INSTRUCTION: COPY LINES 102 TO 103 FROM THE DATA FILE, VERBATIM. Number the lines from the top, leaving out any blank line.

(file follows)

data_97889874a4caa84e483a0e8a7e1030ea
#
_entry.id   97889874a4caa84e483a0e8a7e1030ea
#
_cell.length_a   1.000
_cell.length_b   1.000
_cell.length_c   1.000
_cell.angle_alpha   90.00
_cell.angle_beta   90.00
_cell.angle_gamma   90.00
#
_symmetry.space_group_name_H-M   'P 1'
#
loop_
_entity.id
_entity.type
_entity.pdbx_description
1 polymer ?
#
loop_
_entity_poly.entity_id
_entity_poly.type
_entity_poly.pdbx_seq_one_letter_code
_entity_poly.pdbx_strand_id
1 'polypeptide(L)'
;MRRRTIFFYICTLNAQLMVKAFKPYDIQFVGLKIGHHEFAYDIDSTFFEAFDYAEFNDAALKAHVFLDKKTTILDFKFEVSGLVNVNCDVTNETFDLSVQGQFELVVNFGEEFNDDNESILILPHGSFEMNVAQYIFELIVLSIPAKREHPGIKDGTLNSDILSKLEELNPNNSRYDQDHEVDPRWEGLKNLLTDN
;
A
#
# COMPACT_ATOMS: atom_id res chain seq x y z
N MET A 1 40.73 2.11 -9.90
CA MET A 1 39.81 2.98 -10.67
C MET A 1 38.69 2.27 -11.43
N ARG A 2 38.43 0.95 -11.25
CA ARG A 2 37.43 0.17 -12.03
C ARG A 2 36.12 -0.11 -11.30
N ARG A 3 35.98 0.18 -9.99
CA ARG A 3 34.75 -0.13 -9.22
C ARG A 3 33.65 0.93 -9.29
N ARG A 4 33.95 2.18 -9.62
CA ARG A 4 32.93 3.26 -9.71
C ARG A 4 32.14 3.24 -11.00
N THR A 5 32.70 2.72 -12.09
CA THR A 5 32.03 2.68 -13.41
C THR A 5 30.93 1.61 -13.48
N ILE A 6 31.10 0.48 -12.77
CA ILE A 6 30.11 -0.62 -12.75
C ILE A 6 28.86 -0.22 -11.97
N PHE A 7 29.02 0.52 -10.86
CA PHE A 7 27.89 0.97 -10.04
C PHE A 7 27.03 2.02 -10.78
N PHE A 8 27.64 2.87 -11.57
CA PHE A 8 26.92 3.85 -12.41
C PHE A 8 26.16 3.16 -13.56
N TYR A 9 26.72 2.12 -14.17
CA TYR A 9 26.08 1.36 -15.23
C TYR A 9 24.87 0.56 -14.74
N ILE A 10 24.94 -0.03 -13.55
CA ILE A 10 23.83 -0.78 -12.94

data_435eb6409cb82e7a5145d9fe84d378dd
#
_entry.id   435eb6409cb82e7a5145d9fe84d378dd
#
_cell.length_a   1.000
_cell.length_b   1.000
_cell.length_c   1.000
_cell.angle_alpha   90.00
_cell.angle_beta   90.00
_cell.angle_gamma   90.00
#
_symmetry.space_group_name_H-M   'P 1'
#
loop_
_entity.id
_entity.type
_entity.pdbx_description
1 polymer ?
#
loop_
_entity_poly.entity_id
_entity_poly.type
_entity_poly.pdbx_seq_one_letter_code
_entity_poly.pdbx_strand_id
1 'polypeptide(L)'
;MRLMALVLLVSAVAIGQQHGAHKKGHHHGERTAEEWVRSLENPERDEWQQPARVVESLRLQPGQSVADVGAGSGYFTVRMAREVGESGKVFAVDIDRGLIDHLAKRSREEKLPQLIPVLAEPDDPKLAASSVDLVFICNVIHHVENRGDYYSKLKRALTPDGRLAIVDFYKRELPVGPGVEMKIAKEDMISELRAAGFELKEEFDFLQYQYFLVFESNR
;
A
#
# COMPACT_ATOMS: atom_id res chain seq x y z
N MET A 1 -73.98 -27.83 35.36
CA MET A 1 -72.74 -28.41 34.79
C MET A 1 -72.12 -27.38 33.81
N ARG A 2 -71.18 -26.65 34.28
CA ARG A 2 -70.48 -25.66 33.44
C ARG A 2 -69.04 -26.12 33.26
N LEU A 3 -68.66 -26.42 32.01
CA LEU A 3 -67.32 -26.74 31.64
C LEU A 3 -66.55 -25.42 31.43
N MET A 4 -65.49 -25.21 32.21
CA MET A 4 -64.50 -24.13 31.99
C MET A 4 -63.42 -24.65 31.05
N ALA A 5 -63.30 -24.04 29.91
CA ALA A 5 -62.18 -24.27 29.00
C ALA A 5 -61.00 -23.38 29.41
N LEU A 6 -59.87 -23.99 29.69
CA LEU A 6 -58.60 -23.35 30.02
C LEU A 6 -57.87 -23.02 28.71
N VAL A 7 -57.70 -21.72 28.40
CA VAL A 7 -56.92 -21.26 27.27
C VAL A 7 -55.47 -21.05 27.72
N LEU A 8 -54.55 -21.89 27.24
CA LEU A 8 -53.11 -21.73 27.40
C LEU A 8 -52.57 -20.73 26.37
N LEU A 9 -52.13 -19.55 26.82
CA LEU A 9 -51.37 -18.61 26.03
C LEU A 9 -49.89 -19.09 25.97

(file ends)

N ALA A 5 -63.30 -24.04 29.91
CA ALA A 5 -62.18 -24.27 29.00